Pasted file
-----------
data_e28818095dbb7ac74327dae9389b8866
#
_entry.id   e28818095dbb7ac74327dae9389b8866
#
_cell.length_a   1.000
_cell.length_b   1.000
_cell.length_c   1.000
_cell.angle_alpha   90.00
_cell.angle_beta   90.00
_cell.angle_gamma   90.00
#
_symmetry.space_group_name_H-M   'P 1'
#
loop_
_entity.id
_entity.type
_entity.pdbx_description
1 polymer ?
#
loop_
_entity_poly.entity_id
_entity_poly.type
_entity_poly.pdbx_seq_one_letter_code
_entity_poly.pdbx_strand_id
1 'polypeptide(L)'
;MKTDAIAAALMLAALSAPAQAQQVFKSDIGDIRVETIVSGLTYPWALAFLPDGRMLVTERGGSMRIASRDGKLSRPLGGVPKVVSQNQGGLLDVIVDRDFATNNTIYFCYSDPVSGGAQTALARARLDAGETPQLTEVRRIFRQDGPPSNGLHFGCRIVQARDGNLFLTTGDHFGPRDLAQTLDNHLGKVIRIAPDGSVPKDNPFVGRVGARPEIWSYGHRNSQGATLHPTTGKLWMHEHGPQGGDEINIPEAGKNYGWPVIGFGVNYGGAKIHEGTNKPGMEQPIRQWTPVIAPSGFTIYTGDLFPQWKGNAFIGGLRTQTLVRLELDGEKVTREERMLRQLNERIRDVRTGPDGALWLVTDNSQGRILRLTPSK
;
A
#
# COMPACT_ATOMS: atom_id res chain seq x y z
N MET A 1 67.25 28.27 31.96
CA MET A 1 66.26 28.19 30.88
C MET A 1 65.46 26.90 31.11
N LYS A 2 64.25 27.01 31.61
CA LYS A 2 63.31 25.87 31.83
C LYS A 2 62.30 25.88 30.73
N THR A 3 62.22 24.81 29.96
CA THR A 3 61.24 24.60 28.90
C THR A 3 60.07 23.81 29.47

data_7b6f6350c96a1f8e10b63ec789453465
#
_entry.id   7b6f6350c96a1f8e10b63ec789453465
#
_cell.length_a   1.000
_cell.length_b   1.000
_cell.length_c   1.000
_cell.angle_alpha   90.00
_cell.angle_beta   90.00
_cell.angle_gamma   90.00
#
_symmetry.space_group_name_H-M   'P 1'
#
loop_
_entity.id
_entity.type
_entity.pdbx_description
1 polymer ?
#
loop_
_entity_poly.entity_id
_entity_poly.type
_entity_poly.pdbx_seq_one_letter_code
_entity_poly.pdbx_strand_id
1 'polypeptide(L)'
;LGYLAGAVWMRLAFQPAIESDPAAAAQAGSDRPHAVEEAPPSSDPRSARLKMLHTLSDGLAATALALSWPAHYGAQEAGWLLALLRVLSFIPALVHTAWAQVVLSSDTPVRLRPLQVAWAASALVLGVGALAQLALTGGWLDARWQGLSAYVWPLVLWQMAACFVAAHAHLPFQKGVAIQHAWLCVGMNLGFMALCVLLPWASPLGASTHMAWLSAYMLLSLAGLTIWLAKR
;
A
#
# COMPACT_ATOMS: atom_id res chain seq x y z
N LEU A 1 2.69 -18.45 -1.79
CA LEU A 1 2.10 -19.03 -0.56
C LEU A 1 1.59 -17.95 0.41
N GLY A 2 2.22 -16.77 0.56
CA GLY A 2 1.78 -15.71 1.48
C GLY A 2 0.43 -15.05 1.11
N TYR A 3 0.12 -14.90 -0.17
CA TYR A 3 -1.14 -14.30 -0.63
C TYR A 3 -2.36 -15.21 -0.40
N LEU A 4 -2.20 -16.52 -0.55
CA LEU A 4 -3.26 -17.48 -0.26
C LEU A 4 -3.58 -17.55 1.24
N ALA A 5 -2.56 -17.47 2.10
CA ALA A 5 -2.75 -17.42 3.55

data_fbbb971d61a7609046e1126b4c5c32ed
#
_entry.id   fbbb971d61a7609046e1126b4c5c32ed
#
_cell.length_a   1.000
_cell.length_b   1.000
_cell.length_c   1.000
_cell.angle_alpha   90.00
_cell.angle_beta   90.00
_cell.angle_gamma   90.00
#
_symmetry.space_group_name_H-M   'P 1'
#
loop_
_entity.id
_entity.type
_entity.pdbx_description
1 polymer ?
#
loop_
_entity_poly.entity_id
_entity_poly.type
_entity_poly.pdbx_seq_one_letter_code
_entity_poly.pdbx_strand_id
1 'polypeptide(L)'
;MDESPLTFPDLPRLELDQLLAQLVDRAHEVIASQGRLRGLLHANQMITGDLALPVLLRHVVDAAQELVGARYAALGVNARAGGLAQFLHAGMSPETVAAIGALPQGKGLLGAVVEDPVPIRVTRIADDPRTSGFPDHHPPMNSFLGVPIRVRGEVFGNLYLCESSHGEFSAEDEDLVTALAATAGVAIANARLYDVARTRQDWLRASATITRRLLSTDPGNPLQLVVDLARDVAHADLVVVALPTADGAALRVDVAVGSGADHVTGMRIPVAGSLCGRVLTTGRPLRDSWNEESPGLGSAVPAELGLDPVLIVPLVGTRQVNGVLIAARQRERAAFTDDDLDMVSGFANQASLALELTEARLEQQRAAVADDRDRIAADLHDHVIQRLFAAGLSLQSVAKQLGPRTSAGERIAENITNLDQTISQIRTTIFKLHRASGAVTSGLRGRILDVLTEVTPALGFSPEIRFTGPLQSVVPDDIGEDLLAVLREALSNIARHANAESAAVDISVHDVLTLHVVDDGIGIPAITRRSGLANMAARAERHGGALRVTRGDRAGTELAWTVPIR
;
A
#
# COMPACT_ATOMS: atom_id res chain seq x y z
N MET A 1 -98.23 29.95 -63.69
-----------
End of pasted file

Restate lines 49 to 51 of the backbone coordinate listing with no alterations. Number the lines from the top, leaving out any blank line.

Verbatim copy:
_cell.angle_gamma   90.00
#
_symmetry.space_group_name_H-M   'P 1'